Screaming labor shortage forcing firms to get creative to fill record job openings
By Jeffery Bartash, MarketWatch (Source), July 19, 2018
Businesses have complained loudly for months about a shortage of workers to fill record job openings, but more and more firms are finally doing something about it.
The labor market is extremely “tight,” a word used to describe a situation in which most people who want jobs have one and there’s hardly anyone left to hire.
It’s gotten that way mainly because of a nine-year-old economy expansion that’s generated millions of new jobs. The labor shortage has been exacerbated by a mass exodus of retiring baby boomers and arguably even tougher immigrations restrictions. The result is a 4% unemployment rate that is the lowest in 18 years.
For working Americans that’s great news. More people are earning higher pay and job switchers especially benefit as firms compete to hire them by offering better wages and benefits.
It’s a big headache for businesses, though. Not only do they have pay higher labor costs, they can’t find enough talent to raise production to meet growing demand. Some companies even have to reject new orders because they cannot fill them.
Increasing overtime and converting part-time workers to full time are just some of the steps firms have taken to attack the problem. Yet the labor shortage has finally gotten bad enough that companies are getting creative in figuring out how to find the workers of the future.
A major utility company in Northeast, for instance, is spending more on vocational training and establishing ties to local schools and colleges to make it easier to fill job openings, the New York Federal Reserve said in the latest Beige Book report.
Many firms with an aging workforce in industries such as utilities have taken the same tack in what is basically an updated, 21st century form of apprenticeship.
The same sort of thing is going on in the South, the fastest growing region of the country. An employee-staffing firm in the Dallas region, for example, joined with a manufacturer to offer a paid six-week welding course. Those who completed the course would get a full-time job.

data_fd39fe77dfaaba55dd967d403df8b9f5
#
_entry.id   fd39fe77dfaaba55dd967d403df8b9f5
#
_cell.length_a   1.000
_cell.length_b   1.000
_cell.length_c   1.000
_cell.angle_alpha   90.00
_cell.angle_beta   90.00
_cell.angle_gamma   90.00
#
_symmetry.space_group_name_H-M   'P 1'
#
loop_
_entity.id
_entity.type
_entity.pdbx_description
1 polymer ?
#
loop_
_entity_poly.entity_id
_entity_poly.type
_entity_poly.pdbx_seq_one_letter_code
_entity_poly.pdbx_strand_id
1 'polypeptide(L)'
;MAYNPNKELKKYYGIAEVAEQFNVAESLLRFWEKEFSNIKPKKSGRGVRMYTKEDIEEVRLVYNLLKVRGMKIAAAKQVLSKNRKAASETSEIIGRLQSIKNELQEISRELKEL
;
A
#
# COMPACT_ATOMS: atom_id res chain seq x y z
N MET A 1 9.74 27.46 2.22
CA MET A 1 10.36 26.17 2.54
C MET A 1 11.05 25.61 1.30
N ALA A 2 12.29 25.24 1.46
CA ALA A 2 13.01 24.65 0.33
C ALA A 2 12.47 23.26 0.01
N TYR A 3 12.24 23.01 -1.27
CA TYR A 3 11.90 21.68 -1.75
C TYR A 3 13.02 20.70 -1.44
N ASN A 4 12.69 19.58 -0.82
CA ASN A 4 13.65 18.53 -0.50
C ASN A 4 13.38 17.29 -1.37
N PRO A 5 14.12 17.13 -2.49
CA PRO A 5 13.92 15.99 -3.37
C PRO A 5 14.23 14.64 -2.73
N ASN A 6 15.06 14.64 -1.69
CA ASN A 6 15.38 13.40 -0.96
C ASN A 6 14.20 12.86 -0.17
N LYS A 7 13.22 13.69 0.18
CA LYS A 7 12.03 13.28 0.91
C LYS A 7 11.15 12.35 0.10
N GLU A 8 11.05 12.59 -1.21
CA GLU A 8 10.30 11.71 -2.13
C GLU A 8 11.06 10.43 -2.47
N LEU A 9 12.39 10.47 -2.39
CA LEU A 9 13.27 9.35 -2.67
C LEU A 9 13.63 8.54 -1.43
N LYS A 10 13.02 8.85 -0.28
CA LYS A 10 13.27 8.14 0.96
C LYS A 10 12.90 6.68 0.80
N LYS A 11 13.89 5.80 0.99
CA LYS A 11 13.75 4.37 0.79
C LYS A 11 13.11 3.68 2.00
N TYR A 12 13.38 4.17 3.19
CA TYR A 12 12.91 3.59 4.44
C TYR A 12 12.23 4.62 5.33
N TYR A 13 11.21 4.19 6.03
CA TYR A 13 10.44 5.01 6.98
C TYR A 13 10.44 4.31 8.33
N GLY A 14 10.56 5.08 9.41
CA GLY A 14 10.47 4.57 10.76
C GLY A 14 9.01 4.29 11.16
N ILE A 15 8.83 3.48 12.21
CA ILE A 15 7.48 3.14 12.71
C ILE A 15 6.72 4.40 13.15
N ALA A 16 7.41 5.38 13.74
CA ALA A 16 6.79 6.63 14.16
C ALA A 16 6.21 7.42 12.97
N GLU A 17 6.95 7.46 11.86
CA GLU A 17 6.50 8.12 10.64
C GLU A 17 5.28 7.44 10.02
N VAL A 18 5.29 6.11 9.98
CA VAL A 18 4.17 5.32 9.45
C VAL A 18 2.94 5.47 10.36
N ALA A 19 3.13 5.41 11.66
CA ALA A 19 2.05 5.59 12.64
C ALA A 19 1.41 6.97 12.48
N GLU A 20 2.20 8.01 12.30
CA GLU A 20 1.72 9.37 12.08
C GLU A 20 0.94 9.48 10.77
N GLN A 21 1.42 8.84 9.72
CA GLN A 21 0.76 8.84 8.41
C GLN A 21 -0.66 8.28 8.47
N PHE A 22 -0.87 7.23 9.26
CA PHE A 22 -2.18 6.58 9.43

Other companies are turning to automation.
The Cleveland Fed said one commercial real-estate builder invested in drones to conduct land surveys because of an engineering shortage. Firms are also updating their current technologies or adopting new ones to boost production and keeping labor costs down.
Even if companies gravitate to automation, they still need more skilled workers. Hardly any companies or industries are cutting overall employment for fear they won’t find suitable replacements.
“Very few firms reduced headcount,” the Cleveland Fed said.
Even in a rip-roaring economy, of course, there are always some people without jobs who could be drawn back into the workforce if companies are willing to hire them or offer enough money.
Some companies lowered their usual standard for hiring, the St. Louis Fed said of the region it covers. In many parts of the country, former felons were no longer being rejected out of hand.
When all else fails, companies offer just desserts. The Atlanta Fed said many firms were “using benefits, bonuses, incentives, and other forms of compensation” to lure workers.
Even then, companies continued to be mindful of labor costs. Some of the extra compensation, the Atlanta Fed noted, “are temporary or can be withdrawn if necessary.
The labor market is so tight that not even better pay — or anything else for that matter — can solve the problems of every company.
One resort in Virginia did not open its pools when it couldn’t find enough lifeguards, and a hotel-reservation center in South Carolina was forced to close.